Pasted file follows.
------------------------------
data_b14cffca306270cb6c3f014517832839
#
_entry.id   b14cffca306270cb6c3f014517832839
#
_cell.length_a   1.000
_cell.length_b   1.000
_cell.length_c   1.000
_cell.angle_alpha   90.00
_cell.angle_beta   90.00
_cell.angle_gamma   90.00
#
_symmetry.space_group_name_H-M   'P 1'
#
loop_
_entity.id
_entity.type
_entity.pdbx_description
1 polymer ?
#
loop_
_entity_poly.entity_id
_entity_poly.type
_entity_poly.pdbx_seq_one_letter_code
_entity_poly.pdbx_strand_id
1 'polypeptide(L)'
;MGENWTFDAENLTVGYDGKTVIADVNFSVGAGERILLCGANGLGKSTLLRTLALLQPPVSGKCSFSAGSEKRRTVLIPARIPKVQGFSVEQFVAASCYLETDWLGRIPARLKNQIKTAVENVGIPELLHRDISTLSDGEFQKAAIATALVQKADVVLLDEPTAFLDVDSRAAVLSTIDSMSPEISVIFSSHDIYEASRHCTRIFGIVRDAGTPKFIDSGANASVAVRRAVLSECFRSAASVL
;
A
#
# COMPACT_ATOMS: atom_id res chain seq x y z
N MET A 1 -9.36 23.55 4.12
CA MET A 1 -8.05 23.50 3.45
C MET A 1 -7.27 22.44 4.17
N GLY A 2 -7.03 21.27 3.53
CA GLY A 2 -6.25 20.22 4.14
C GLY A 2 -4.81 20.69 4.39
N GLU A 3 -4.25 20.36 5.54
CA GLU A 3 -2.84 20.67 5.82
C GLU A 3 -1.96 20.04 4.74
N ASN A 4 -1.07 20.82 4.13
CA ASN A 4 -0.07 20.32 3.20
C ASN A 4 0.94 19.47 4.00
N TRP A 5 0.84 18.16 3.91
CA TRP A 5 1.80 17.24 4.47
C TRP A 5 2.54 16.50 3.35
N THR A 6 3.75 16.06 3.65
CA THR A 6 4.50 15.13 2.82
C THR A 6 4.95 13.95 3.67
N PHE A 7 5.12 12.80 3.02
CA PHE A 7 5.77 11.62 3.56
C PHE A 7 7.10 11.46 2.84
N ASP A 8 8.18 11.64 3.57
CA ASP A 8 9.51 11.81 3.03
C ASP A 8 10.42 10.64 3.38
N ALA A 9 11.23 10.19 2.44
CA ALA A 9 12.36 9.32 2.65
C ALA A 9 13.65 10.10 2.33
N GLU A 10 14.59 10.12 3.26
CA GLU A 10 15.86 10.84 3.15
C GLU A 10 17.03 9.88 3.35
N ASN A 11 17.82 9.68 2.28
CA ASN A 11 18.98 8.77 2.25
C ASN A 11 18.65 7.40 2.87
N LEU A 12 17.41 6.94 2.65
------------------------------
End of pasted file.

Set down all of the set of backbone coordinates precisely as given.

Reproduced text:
data_b14cffca306270cb6c3f014517832839
#
_entry.id   b14cffca306270cb6c3f014517832839
#
_cell.length_a   1.000
_cell.length_b   1.000
_cell.length_c   1.000
_cell.angle_alpha   90.00
_cell.angle_beta   90.00
_cell.angle_gamma   90.00
#
_symmetry.space_group_name_H-M   'P 1'
#
loop_
_entity.id
_entity.type
_entity.pdbx_description
1 polymer ?
#
loop_
_entity_poly.entity_id
_entity_poly.type
_entity_poly.pdbx_seq_one_letter_code
_entity_poly.pdbx_strand_id
1 'polypeptide(L)'
;MGENWTFDAENLTVGYDGKTVIADVNFSVGAGERILLCGANGLGKSTLLRTLALLQPPVSGKCSFSAGSEKRRTVLIPARIPKVQGFSVEQFVAASCYLETDWLGRIPARLKNQIKTAVENVGIPELLHRDISTLSDGEFQKAAIATALVQKADVVLLDEPTAFLDVDSRAAVLSTIDSMSPEISVIFSSHDIYEASRHCTRIFGIVRDAGTPKFIDSGANASVAVRRAVLSECFRSAASVL
;
A
#
# COMPACT_ATOMS: atom_id res chain seq x y z
N MET A 1 -9.36 23.55 4.12
CA MET A 1 -8.05 23.50 3.45
C MET A 1 -7.27 22.44 4.17
N GLY A 2 -7.03 21.27 3.53
CA GLY A 2 -6.25 20.22 4.14
C GLY A 2 -4.81 20.69 4.39
N GLU A 3 -4.25 20.36 5.54
CA GLU A 3 -2.84 20.67 5.82
C GLU A 3 -1.96 20.04 4.74
N ASN A 4 -1.07 20.82 4.13
CA ASN A 4 -0.07 20.32 3.20
C ASN A 4 0.94 19.47 4.00
N TRP A 5 0.84 18.16 3.91
CA TRP A 5 1.80 17.24 4.47
C TRP A 5 2.54 16.50 3.35
N THR A 6 3.75 16.06 3.65
CA THR A 6 4.50 15.13 2.82
C THR A 6 4.95 13.95 3.67
N PHE A 7 5.12 12.80 3.02
CA PHE A 7 5.77 11.62 3.56
C PHE A 7 7.10 11.46 2.84
N ASP A 8 8.18 11.64 3.57
CA ASP A 8 9.51 11.81 3.03
C ASP A 8 10.42 10.64 3.38
N ALA A 9 11.23 10.19 2.44
CA ALA A 9 12.36 9.32 2.65
C ALA A 9 13.65 10.10 2.33
N GLU A 10 14.59 10.12 3.26
CA GLU A 10 15.86 10.84 3.15
C GLU A 10 17.03 9.88 3.35
N ASN A 11 17.82 9.68 2.28
CA ASN A 11 18.98 8.77 2.25
C ASN A 11 18.65 7.40 2.87
N LEU A 12 17.41 6.94 2.65